Ronald Alan Schulz

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Ronald Alan Schulz, (born March 29, 1965 in Jamestown, North Dakota - d. on or about December 8, 2005 in Iraq), was a US civilian contract worker in Iraq who was kidnapped and killed by Iraqi insurgents.

Early life[edit]

Schulz graduated from Jamestown High School in Jamestown, North Dakota in 1983. He joined the United States Marine Corps and served from 1984 to 1991. After leaving the Marines, Schulz moved to Alaska.[1]

Death in Iraq[edit]

In 2005, Schulz went to Iraq as a civilian contract worker initially doing electrical work for KBR (Kellog Brown & Root). He had left them to do electrical work for an unspecified private security organization. On or around November 25, 2005, Schulz was kidnapped by unknown insurgents, although the US government didn't announce the kidnapping until December 6.[1]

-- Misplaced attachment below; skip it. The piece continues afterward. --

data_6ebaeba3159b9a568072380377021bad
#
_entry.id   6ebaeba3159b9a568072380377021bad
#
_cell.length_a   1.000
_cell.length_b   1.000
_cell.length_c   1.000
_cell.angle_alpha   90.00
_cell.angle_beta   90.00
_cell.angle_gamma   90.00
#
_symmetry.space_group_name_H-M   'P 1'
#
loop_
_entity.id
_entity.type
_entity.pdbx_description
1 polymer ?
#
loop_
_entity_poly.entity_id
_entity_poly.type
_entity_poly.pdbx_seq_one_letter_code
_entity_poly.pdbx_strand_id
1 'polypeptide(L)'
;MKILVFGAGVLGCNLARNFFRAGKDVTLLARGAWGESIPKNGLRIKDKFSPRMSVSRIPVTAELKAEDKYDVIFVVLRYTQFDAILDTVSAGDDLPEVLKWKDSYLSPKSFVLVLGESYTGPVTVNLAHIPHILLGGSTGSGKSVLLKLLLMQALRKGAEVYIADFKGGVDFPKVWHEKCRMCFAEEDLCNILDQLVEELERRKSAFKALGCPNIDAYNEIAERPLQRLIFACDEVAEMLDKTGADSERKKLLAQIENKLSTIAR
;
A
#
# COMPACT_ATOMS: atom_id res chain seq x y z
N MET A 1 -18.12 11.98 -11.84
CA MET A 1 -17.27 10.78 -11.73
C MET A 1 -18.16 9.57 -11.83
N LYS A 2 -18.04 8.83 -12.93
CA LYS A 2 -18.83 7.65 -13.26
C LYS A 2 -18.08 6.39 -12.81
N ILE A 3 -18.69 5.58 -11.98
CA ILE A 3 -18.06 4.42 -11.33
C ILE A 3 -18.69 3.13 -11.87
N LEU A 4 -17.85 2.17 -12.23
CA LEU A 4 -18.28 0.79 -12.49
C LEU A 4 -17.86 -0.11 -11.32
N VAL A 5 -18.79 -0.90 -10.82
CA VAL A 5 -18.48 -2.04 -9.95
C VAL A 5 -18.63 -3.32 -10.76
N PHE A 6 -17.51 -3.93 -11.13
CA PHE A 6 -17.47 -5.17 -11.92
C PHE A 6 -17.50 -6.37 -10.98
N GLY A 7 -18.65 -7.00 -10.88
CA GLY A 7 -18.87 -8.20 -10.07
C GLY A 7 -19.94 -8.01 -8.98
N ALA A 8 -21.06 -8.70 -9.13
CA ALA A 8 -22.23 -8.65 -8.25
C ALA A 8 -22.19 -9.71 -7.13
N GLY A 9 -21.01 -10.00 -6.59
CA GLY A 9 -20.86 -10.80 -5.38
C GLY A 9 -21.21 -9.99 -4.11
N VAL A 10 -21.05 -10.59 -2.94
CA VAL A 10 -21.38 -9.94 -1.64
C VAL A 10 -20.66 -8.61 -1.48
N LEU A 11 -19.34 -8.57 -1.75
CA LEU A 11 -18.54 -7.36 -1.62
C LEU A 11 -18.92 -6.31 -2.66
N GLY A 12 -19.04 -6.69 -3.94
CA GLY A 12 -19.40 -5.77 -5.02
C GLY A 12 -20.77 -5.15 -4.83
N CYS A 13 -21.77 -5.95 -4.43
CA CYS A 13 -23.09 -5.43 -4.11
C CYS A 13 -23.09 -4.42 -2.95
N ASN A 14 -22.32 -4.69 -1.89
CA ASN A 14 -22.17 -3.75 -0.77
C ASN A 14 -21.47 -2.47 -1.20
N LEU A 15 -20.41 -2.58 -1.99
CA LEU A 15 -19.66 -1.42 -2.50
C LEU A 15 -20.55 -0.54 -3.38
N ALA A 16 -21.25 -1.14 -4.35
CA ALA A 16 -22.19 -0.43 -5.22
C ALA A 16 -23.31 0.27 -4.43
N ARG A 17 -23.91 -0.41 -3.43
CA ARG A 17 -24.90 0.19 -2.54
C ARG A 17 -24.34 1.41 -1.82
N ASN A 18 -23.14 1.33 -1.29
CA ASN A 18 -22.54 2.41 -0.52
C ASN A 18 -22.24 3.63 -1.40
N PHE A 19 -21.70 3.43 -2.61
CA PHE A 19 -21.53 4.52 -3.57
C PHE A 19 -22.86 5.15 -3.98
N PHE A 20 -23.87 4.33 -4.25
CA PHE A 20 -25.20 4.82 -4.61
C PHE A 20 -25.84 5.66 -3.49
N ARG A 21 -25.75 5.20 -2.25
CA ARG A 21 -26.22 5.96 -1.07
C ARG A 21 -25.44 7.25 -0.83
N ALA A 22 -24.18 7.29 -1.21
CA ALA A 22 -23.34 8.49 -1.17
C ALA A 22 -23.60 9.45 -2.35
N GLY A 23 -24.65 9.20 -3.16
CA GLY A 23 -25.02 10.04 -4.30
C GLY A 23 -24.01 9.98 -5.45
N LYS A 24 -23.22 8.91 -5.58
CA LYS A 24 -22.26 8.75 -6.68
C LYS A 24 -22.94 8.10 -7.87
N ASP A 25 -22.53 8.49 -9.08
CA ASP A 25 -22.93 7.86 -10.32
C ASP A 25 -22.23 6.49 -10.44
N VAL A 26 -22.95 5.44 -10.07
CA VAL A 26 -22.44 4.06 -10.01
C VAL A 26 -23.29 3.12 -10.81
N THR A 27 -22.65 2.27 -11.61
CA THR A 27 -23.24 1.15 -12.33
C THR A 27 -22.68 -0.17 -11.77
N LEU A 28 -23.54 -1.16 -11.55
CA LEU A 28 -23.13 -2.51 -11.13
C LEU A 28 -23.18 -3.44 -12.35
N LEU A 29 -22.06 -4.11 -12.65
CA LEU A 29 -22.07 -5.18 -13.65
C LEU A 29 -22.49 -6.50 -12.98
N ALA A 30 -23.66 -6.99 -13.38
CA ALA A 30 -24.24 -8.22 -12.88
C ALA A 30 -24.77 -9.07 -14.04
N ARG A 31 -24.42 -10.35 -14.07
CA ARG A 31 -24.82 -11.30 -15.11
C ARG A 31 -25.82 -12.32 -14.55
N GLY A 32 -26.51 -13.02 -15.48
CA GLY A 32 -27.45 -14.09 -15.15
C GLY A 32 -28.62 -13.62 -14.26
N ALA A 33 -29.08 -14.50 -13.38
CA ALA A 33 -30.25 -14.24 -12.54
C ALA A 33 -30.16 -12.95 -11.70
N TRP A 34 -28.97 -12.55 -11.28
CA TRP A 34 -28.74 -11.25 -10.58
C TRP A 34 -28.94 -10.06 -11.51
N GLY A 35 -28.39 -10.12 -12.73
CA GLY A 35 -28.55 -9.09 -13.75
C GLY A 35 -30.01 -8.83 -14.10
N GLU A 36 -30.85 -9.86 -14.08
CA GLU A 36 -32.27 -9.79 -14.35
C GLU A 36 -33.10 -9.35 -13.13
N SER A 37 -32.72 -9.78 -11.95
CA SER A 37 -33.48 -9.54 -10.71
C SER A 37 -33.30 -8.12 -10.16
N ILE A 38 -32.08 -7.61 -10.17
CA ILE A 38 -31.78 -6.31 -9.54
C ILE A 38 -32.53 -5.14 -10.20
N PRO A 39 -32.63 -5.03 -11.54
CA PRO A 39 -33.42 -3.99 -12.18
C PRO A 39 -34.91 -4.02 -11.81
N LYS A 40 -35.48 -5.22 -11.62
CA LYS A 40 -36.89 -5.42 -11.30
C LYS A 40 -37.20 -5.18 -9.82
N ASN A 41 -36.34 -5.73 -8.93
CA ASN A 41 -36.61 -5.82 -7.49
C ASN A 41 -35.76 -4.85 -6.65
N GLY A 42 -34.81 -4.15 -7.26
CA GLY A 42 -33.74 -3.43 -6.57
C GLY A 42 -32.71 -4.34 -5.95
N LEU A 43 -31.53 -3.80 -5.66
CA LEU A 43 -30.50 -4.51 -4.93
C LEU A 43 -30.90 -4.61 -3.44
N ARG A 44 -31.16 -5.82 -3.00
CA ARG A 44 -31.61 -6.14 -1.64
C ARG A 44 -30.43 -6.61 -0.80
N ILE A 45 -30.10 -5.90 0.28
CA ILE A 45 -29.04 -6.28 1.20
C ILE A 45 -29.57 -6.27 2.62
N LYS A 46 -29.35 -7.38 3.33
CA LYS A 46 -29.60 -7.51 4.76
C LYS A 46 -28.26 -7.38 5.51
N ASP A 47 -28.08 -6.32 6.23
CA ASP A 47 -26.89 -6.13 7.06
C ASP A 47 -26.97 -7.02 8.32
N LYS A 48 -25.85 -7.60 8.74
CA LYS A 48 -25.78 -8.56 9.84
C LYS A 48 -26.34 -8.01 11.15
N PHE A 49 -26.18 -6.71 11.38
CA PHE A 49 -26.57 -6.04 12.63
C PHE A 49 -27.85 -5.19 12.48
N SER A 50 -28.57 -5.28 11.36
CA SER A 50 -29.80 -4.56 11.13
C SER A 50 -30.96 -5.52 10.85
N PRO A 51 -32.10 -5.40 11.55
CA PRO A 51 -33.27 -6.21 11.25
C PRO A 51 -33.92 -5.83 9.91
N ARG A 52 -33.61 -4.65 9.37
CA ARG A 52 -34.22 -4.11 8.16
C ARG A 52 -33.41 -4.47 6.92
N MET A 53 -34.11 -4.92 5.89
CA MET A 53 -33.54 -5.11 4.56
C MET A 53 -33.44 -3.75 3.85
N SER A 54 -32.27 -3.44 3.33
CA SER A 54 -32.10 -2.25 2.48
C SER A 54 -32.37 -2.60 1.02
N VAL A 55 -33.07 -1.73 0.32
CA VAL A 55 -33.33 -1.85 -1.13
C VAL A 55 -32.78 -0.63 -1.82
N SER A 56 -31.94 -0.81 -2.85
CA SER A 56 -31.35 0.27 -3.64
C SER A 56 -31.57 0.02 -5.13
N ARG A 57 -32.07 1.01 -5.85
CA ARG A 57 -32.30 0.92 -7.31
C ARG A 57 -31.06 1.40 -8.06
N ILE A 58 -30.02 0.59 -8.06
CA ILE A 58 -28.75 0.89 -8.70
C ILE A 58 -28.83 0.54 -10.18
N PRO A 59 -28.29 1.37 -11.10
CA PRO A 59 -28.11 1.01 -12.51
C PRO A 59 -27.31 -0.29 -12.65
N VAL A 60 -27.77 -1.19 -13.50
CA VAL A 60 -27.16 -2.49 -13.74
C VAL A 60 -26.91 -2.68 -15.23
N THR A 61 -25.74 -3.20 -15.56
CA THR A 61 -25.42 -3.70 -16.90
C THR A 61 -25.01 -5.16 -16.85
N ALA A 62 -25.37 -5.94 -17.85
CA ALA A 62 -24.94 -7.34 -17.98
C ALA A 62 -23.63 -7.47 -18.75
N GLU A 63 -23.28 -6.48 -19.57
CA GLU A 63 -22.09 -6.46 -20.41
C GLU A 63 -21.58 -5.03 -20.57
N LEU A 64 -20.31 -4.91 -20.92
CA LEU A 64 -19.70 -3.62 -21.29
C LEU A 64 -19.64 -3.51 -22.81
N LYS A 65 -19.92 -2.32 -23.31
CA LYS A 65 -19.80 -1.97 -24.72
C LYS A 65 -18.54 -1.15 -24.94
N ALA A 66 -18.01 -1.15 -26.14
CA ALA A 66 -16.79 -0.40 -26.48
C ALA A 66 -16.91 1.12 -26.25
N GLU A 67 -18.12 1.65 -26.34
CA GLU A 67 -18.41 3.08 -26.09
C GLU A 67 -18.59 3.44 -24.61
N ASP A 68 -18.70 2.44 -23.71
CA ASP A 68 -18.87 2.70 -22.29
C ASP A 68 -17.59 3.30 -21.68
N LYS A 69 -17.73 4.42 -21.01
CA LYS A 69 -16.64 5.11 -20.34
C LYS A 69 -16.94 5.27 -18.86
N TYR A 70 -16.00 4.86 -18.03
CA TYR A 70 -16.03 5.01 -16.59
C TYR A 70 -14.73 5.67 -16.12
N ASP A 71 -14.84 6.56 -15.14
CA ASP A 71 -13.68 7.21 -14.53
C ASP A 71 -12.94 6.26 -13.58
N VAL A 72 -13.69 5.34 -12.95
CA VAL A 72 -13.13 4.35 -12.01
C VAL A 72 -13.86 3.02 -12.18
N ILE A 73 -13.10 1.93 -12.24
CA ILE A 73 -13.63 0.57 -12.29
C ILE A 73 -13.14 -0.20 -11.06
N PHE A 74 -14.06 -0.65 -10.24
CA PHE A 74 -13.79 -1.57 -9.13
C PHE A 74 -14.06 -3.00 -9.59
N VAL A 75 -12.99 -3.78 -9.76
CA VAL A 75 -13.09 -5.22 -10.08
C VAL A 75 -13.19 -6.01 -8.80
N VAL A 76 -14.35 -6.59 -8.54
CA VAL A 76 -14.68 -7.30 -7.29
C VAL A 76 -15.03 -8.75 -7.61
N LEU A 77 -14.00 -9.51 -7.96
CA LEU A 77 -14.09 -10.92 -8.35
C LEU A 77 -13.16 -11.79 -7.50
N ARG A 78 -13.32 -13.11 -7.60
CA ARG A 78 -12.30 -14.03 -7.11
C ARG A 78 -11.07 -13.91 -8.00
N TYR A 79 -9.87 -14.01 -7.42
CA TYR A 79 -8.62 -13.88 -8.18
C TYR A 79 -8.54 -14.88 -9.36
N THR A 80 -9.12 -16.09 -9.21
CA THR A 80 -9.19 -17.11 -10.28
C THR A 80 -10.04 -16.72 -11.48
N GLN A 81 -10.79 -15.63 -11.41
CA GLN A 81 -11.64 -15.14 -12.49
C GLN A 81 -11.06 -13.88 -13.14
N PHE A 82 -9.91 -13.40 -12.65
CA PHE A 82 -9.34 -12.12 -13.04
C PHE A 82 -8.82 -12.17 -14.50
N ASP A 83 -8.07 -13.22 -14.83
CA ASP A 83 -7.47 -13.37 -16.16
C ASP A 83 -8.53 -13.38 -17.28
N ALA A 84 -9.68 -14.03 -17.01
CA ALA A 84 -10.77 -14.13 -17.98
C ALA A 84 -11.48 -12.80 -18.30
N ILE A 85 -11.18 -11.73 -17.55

On December 6, 2005, The Islamic Army in Iraq issued a web video showing Schulz sitting in a white plastic chair with his hands tied behind his back. The group threatened to kill him in 48 hours unless the U.S. government freed all Iraqi prisoners and paid compensation to Iraqis affected by military offensives led by U.S. troops against militants in the Sunni Muslim-dominated Anbar province. On December 8, 2005, the group declared that they killed Schulz after the U.S. refused to give in to their demands.[2]

On December 19, 2005, The group issued a web video showing Schulz's death, in which he is shot in the back of the head with an automatic rifle. The video included footage of Schulz's identification card.[1][3]

Schulz's remains were found in a grave in Iraq in September 2008 along with those of Susan Bushra, his Kurdish fiancee. The remains were confirmed to be Schulz's in October and they were returned to North Dakota for burial.[4]

Notes[edit]

  1. ^ a b c MacPherson, James, "North Dakota Family To Bury Slain Hostage", San Diego Union-Tribune (Associated Press), October 31, 2008.
  2. ^ "U.S. hostage killed, Iraq militant group says". NBC News. August 12, 2005. Retrieved January 31, 2013. 
  3. ^ BBC|Iraqi group shows 'hostage death'
  4. ^ http://usatoday30.usatoday.com/news/nation/2008-10-30-104464297_x.htm